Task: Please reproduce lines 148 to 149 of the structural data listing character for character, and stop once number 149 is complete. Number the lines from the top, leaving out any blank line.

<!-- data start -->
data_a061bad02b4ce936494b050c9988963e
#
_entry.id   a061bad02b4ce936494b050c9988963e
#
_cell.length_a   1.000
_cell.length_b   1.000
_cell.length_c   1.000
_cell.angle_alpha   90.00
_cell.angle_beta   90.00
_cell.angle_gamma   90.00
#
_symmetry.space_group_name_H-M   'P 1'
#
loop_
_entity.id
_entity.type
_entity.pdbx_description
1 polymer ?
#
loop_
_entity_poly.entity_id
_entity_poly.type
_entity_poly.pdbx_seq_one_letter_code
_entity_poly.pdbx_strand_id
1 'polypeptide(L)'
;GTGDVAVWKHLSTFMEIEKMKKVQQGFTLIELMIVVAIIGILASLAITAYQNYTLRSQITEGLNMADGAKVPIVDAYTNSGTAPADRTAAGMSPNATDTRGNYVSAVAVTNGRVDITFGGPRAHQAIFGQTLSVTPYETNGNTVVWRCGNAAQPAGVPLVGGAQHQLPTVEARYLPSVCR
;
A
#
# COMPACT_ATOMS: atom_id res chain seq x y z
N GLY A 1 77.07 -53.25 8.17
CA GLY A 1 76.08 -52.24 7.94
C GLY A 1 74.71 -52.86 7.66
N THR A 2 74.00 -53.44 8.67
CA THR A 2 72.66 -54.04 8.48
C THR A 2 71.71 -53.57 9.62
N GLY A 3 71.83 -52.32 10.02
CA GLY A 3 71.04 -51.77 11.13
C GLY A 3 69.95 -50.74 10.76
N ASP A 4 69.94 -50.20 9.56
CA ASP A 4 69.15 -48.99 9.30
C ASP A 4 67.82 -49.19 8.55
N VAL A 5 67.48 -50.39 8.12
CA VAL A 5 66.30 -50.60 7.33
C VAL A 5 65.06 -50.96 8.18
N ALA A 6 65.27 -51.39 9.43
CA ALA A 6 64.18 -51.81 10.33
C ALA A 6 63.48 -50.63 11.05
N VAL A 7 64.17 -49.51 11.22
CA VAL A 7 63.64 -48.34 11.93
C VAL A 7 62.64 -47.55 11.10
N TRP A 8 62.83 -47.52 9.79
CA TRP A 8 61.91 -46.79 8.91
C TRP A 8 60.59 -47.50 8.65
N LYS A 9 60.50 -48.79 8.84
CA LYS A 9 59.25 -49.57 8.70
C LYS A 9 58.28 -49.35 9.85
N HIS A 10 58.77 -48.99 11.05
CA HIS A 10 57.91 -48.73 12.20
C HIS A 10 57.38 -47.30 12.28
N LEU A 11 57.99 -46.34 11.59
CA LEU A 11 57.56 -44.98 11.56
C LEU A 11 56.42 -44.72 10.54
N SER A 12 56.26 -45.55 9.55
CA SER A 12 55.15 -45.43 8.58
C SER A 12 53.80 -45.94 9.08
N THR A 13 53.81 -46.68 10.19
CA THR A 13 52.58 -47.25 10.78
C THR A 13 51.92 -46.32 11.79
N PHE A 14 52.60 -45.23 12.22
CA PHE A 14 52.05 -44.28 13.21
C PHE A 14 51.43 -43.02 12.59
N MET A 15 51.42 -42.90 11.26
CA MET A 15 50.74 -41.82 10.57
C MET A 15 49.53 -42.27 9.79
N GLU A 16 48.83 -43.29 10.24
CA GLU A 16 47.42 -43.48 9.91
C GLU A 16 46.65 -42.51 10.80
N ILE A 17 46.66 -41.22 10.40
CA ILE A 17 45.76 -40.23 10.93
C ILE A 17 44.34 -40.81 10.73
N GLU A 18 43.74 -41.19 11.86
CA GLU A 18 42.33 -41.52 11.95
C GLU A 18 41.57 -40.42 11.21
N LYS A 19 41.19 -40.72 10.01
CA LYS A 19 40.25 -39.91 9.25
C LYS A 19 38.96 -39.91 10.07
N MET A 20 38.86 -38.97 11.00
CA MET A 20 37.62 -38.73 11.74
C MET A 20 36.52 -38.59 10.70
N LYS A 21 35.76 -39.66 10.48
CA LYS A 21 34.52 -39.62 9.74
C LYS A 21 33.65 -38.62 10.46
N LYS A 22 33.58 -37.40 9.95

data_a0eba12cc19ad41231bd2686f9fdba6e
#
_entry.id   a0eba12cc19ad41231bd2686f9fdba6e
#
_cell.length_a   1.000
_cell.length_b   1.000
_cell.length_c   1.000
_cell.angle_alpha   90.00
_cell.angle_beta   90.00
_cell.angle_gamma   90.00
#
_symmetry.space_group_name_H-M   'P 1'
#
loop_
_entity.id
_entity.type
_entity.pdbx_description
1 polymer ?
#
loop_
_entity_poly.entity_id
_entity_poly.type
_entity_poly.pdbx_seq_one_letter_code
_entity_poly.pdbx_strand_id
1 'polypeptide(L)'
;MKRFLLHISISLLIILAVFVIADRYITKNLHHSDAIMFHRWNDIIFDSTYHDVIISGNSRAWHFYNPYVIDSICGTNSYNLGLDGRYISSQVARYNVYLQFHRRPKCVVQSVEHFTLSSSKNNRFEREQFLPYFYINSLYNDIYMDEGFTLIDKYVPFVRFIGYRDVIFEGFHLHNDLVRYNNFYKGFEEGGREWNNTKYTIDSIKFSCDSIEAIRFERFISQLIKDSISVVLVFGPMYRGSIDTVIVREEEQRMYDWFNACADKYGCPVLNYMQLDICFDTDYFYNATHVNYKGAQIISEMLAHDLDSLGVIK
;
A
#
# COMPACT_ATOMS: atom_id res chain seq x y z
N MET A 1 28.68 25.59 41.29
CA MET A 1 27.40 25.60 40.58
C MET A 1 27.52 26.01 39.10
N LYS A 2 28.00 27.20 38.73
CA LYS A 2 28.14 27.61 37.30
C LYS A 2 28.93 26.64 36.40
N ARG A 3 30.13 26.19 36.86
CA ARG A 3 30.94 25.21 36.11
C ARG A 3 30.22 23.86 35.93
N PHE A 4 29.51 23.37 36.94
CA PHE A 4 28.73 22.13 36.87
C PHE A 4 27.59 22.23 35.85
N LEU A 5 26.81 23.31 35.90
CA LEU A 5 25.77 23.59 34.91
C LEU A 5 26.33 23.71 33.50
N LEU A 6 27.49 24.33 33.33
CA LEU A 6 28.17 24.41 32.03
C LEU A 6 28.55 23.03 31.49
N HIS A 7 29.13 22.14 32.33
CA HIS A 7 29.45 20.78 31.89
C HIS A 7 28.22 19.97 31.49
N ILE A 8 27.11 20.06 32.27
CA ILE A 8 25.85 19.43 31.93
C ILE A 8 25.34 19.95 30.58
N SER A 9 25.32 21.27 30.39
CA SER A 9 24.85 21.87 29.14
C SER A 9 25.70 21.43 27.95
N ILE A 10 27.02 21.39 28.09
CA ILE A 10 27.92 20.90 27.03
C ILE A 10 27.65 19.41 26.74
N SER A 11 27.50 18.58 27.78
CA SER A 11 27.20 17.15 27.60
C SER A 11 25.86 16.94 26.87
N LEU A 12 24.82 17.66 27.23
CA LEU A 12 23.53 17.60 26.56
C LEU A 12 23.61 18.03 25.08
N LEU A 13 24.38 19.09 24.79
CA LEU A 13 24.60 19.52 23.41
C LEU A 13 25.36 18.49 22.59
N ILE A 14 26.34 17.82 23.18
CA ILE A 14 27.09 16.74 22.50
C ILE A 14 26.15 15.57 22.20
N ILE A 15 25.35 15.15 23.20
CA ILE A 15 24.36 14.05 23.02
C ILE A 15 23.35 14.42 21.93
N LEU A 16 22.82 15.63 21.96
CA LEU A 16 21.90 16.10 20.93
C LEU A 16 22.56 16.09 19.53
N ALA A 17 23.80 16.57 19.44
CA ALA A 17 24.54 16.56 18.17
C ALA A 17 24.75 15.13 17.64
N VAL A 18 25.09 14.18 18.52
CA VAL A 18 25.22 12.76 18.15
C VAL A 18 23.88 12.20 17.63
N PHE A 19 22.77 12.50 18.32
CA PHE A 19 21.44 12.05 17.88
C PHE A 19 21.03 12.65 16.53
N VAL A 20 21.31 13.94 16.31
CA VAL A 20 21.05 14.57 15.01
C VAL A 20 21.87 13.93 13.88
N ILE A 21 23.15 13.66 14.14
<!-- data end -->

C ILE A 8 25.34 19.95 30.58
N SER A 9 25.32 21.27 30.39